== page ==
Background
Caesarean section(C/S) has been found to increase rates of maternal infectious morbidities five times more than vaginal delivery. The provision of intravenous prophylactic antibiotics 30 to 60 minutes prior to C/S has been found to substantially reduce post-caesarean infection. At Bugando Medical Centre, there is no consistent protocol for the administration of antibiotic prophylaxis to patients who are undergoing emergency C/S. Providing repeated dosages of antibiotic prophylaxis after C/S is the common practice. This study aimed to determine the comparative efficacy of a single dose of gentamicin in combination with metronidazole versus multiple doses for prevention of post-caesarean infection.
Methods
From October 2011 to May 2012, a randomized, equivalence, non-blinding clinical trial was conducted at Bugando Medical Centre in Mwanza, Tanzania. A total of 500 eligible participants were enrolled in the study and were randomly allocated into two study arms -- “A” and “B”. Participants in “A” received a single dose of gentamicin in combination with metronidazole 30 to 60 minutes prior to the operation, and participants in “B” received the same drugs prior to the operation but continued with for 24 hours. Both groups had 30 days of follow-up and were assessed for signs and symptoms of surgical-site infection as the primary outcome. The equivalence margin was set at 5%. The two-tailed equivalence was analyzed based on intention- to-treat analysis.
Results
The randomization was proper, as the distribution of various demographic and other baseline characteristics had a p-value of > 0.05. All 500 participants were included in our analysis; of these, no participants were lost to follow-up. Surgical-site infection occurred in 12 out of the 250 (4.8%) receiving single dose compared to 16 out of the 250 (6.4%) receiving multiple doses. There is an absolute proportion difference of 1.6% (95% Confidence interval: -2.4 – 5.6%) which lies outside the pre-specified 5% equivalence margin.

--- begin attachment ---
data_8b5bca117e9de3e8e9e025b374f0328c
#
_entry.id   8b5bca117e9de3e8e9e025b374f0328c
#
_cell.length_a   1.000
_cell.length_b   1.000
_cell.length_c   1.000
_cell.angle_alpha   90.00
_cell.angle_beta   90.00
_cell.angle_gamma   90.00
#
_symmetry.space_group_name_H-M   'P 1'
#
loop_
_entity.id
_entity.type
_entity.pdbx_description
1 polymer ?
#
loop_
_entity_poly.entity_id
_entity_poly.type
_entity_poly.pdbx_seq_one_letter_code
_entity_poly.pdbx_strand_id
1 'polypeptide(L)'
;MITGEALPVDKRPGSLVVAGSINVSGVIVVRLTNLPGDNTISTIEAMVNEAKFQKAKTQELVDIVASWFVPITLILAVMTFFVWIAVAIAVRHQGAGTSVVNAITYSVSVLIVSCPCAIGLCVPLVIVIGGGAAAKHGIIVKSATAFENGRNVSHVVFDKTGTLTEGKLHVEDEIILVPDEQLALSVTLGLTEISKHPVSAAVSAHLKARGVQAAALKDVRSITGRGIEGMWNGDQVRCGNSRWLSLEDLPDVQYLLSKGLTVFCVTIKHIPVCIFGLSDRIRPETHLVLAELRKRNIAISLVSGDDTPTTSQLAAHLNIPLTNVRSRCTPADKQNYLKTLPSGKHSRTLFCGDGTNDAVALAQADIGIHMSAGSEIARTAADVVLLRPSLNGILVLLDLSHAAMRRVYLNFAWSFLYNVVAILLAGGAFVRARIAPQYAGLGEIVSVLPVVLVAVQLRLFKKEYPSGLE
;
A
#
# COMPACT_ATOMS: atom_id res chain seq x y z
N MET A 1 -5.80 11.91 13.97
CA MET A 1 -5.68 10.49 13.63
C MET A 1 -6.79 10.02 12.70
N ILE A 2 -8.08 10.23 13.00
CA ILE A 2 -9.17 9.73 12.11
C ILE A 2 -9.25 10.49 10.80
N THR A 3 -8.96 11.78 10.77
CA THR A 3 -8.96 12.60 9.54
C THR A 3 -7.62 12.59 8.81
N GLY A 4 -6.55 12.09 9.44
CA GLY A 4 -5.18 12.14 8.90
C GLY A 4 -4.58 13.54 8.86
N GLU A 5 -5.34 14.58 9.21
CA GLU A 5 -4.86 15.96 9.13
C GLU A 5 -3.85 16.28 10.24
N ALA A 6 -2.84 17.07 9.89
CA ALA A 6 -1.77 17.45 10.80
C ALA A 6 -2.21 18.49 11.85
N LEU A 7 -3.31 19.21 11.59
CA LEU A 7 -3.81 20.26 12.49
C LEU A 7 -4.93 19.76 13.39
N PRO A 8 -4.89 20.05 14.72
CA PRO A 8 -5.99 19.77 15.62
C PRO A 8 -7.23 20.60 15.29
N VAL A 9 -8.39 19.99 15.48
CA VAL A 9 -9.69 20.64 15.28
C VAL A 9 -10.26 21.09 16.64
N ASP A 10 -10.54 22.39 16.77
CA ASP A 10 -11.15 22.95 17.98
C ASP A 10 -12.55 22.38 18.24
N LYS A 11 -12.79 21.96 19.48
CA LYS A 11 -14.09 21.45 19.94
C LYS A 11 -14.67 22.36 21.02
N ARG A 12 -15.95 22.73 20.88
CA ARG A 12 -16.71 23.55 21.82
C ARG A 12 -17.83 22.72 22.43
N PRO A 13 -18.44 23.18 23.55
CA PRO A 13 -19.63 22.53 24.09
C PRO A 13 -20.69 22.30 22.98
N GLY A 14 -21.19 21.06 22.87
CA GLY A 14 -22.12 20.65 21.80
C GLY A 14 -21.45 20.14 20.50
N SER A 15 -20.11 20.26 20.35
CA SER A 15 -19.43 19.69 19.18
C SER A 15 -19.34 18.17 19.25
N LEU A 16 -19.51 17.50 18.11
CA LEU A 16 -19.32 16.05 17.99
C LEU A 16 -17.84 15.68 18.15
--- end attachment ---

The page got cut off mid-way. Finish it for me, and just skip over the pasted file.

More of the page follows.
Conclusion
We recommend the administration of pre-operative single dose antibiotic prophylaxis for emergency caesarean as this intervention proved to be not equivalent to multiple doses antibiotic prophylaxis in reducing surgical site infection. Single dose therapy also reduces staff workload along with medication costs.
Trial registration
Current Controlled Trials ISRCTN44462542
doi:10.1186/1471-2393-13-123
PMCID: PMC3681664  PMID: 23721411
Post-caesarean infection; Metronidazole; Gentamicin; Mwanza; Tanzania
9.  Bacteremia and resistant gram-negative pathogens among under-fives in Tanzania 
Background
Antibiotic resistance is one of the most serious public health concerns worldwide and is increasing at an alarming rate, making daily treatment decisions more challenging. This study is aimed at identifying local bacterial isolates and their antimicrobial susceptibility patterns to avoid irrational antibiotic use, especially in settings where unguided management occurs and febrile illnesses are predominant.
Material and methods
A hospital-based prospective cross-sectional study was conducted from September 2011 to February 2012. Febrile children were serially recruited and demographic and clinical data were collected using a standardized data collection tool. A blood culture was performed and identification of the isolates was undertaken using in-house biochemical tests. Susceptibility to common antibiotics was investigated using the disc diffusion methods.
Results